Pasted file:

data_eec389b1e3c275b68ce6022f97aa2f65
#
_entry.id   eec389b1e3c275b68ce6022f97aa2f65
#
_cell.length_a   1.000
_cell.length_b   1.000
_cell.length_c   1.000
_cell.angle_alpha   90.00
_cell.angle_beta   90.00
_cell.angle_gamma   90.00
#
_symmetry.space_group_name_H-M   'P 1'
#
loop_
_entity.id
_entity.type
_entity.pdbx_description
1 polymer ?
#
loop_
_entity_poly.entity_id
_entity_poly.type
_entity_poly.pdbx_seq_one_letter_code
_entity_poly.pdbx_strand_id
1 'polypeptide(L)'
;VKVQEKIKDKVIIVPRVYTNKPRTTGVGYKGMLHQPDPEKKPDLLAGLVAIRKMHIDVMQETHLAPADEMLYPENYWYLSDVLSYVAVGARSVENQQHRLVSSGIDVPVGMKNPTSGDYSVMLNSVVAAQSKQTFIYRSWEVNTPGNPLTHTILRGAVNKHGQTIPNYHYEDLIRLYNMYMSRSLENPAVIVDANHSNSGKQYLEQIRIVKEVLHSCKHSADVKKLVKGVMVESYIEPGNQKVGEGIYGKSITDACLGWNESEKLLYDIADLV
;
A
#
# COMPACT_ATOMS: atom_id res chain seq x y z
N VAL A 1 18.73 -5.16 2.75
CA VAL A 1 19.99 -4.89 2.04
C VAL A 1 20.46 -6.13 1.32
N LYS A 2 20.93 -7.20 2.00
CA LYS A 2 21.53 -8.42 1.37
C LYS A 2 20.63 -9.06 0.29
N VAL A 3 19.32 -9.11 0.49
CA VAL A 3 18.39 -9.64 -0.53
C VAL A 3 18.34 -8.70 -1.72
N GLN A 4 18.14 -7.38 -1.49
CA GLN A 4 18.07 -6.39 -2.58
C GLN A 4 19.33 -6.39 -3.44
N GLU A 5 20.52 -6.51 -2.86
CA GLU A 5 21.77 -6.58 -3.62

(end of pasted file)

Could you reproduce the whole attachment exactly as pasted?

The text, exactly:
data_eec389b1e3c275b68ce6022f97aa2f65
#
_entry.id   eec389b1e3c275b68ce6022f97aa2f65
#
_cell.length_a   1.000
_cell.length_b   1.000
_cell.length_c   1.000
_cell.angle_alpha   90.00
_cell.angle_beta   90.00
_cell.angle_gamma   90.00
#
_symmetry.space_group_name_H-M   'P 1'
#
loop_
_entity.id
_entity.type
_entity.pdbx_description
1 polymer ?
#
loop_
_entity_poly.entity_id
_entity_poly.type
_entity_poly.pdbx_seq_one_letter_code
_entity_poly.pdbx_strand_id
1 'polypeptide(L)'
;VKVQEKIKDKVIIVPRVYTNKPRTTGVGYKGMLHQPDPEKKPDLLAGLVAIRKMHIDVMQETHLAPADEMLYPENYWYLSDVLSYVAVGARSVENQQHRLVSSGIDVPVGMKNPTSGDYSVMLNSVVAAQSKQTFIYRSWEVNTPGNPLTHTILRGAVNKHGQTIPNYHYEDLIRLYNMYMSRSLENPAVIVDANHSNSGKQYLEQIRIVKEVLHSCKHSADVKKLVKGVMVESYIEPGNQKVGEGIYGKSITDACLGWNESEKLLYDIADLV
;
A
#
# COMPACT_ATOMS: atom_id res chain seq x y z
N VAL A 1 18.73 -5.16 2.75
CA VAL A 1 19.99 -4.89 2.04
C VAL A 1 20.46 -6.13 1.32
N LYS A 2 20.93 -7.20 2.00
CA LYS A 2 21.53 -8.42 1.37
C LYS A 2 20.63 -9.06 0.29
N VAL A 3 19.32 -9.11 0.49
CA VAL A 3 18.39 -9.64 -0.53
C VAL A 3 18.34 -8.70 -1.72
N GLN A 4 18.14 -7.38 -1.49
CA GLN A 4 18.07 -6.39 -2.58
C GLN A 4 19.33 -6.39 -3.44
N GLU A 5 20.52 -6.51 -2.86
CA GLU A 5 21.77 -6.58 -3.62